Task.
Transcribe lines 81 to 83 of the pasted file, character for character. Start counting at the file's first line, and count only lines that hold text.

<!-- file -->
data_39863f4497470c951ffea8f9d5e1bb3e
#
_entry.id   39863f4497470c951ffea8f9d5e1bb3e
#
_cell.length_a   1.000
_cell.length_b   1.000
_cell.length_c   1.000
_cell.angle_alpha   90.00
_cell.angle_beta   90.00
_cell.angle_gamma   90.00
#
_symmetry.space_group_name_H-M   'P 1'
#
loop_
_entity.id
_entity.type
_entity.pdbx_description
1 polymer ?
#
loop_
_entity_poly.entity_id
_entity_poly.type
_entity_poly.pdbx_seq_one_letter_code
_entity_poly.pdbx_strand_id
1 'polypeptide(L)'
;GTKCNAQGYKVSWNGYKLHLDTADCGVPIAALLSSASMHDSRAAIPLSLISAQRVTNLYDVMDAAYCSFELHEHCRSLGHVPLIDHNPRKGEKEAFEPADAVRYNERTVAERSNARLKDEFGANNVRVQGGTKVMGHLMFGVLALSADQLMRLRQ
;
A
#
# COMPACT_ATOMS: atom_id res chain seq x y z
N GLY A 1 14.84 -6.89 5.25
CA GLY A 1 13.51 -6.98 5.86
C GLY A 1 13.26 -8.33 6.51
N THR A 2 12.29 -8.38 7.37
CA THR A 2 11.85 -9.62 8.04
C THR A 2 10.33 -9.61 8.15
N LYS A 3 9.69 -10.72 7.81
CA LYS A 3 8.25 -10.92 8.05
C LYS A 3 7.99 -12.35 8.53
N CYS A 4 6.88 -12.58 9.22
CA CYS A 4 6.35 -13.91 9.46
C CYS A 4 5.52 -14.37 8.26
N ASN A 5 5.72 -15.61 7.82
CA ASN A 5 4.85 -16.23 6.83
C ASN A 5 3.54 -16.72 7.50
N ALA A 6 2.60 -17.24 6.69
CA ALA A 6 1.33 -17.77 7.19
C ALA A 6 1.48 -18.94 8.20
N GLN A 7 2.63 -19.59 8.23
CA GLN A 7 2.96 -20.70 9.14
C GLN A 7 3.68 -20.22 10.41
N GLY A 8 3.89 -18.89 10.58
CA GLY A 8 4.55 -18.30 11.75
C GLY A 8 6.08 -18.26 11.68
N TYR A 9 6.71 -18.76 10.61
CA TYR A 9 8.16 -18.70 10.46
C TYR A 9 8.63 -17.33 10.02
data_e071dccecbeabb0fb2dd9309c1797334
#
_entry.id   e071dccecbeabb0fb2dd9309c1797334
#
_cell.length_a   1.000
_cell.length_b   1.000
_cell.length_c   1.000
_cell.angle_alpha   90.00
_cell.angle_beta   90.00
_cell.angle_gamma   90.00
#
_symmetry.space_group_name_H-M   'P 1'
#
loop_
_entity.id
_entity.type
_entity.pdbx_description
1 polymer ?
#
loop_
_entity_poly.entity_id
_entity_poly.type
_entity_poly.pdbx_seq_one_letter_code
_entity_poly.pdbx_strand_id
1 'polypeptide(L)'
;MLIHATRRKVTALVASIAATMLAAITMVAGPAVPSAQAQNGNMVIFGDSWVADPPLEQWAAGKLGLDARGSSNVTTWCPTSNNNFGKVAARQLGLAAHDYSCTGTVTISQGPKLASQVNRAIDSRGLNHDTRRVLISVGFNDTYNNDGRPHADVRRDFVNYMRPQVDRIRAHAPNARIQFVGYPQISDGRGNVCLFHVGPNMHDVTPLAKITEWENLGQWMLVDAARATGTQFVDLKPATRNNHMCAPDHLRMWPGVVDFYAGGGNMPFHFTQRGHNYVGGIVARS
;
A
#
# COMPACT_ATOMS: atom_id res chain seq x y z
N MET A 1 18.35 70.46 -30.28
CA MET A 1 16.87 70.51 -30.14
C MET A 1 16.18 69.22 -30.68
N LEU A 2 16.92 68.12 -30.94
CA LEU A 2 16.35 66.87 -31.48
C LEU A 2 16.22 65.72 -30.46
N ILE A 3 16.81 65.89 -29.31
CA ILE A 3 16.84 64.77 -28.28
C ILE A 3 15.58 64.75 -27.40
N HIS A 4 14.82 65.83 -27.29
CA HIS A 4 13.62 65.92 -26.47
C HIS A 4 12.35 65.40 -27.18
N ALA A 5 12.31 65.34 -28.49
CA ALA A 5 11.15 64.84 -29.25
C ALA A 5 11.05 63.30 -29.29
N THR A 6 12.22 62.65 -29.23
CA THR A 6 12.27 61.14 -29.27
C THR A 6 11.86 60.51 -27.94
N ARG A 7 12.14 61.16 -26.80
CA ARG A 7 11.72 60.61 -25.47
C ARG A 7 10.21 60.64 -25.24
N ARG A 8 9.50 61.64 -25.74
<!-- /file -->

_entity_poly.pdbx_strand_id
1 'polypeptide(L)'
;MLIHATRRKVTALVASIAATMLAAITMVAGPAVPSAQAQNGNMVIFGDSWVADPPLEQWAAGKLGLDARGSSNVTTWCPTSNNNFGKVAARQLGLAAHDYSCTGTVTISQGPKLASQVNRAIDSRGLNHDTRRVLISVGFNDTYNNDGRPHADVRRDFVNYMRPQVDRIRAHAPNARIQFVGYPQISDGRGNVCLFHVGPNMHDVTPLAKITEWENLGQWMLVDAARATGTQFVDLKPATRNNHMCAPDHLRMWPGVVDFYAGGGNMPFHFTQRGHNYVGGIVARS